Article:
As different varieties of apples extended the harvest season and required more hand labor, more workers have been encouraged to settle permanently in orchard areas. Since many foreign workers have been granted temporary or permanent residence status under the Immigration Reform and Control Act of 1986, male workers who formerly came north alone began to bring their families, and Latino workers became a more stable force in Washington State's orchards. Like the Anglo migrants before them, they began to establish themselves in the tree fruit industry.

  "Many orchard workers can do pretty good," said Auvil. "These people all have families, good cars, and a good living. A lot of Mexican orchard workers are doing very well, and some of them are going into business for themselves, the same as did the people from Arkansas."

Many Things Had Changed Since the 1920's (Part 13)
  In 1992, picking cherries next to a family from Mexico, I realized how much things had changed. The people I worked near now were no longer from Arkansas and Oklahoma, and the children under16 were no longer allowed to help their families pick fruit. Instead of migrating to California, Arizona, or Florida to pick fruit in the winter, the family that worked next to me returned to Mexico each winter to visit their relatives. They were able to collect unemployment during periods without work --an advantage most Okie migrants never experienced. And they were more settled than most of the people I used to work with: this family had bought a mobile home in East Wenatchee, and the father found enough work in the area to keep him employed for eight months of the year.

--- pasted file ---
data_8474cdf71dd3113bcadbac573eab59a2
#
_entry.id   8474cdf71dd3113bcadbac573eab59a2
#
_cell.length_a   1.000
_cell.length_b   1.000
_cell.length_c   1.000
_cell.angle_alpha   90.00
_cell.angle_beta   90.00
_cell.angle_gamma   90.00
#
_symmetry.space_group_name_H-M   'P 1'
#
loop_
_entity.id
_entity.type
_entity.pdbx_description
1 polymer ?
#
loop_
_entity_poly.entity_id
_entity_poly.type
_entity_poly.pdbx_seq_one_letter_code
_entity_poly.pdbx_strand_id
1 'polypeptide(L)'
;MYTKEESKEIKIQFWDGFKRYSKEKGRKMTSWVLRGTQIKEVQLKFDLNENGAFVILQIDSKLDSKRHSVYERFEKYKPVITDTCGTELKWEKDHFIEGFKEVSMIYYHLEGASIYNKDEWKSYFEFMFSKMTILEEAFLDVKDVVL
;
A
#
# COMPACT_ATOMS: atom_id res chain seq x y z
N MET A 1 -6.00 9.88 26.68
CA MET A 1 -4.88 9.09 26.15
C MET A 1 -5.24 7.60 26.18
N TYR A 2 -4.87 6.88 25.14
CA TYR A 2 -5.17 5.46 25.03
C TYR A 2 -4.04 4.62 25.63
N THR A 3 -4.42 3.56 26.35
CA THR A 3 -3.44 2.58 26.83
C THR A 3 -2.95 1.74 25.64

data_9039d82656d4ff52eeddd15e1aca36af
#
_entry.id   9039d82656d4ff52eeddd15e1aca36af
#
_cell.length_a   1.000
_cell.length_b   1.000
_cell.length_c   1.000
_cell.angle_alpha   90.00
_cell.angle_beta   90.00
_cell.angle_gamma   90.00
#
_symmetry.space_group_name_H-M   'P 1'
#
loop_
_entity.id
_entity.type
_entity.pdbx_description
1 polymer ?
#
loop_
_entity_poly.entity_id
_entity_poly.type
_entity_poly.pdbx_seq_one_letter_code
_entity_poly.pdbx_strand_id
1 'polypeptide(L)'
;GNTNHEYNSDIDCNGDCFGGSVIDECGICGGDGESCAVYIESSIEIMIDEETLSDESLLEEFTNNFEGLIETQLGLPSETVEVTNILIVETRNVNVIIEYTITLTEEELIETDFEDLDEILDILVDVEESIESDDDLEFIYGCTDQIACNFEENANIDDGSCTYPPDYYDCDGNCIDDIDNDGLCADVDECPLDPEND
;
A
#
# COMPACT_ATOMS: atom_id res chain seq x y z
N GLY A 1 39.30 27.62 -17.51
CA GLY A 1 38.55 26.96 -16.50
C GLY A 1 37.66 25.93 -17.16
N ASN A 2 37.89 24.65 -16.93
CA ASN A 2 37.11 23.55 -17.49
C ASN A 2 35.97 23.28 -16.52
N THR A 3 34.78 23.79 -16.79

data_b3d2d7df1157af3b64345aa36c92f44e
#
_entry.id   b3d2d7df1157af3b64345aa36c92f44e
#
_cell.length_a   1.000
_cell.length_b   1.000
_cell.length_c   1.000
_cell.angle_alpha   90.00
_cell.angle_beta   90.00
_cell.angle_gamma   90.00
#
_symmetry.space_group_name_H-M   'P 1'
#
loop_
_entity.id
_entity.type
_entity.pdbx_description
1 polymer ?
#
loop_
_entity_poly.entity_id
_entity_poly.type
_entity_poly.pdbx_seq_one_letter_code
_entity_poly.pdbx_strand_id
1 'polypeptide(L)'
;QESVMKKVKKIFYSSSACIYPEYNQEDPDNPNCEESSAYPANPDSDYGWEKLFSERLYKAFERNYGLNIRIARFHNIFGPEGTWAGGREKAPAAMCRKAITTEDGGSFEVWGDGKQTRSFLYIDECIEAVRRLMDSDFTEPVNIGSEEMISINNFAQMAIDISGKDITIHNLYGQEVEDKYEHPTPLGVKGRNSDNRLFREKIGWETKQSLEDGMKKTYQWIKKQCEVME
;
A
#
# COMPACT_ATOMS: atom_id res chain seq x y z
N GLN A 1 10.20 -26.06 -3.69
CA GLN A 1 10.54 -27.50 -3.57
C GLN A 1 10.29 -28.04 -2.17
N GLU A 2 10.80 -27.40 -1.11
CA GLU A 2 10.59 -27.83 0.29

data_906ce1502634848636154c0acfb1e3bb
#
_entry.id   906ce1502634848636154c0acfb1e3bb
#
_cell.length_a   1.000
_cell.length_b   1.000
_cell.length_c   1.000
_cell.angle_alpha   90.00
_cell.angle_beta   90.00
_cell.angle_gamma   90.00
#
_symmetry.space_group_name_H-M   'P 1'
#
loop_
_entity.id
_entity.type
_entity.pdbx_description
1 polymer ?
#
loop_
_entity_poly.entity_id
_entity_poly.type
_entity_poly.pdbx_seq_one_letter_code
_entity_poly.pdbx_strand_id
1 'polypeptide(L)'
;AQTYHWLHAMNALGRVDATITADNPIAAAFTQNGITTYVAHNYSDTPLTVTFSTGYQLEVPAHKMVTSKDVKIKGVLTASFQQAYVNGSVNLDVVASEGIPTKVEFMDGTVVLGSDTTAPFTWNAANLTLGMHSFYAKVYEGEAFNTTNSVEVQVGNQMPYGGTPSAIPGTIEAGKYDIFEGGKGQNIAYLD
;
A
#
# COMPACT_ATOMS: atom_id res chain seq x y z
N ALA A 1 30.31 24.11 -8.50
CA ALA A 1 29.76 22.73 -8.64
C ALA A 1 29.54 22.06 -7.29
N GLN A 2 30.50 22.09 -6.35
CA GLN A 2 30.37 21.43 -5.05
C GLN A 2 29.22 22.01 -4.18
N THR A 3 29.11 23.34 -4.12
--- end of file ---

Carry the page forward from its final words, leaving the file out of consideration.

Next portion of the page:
Some Things Were Still the Same (Part 14)
  But in other ways, things had stayed the same. Like the workers I talked to 20 years before, the Latino workers liked the outdoor work and the ability to be near their families. Too, they preferred the piece-rate system of payment that rewarded them for working hard, and the seasonal work that provided variety.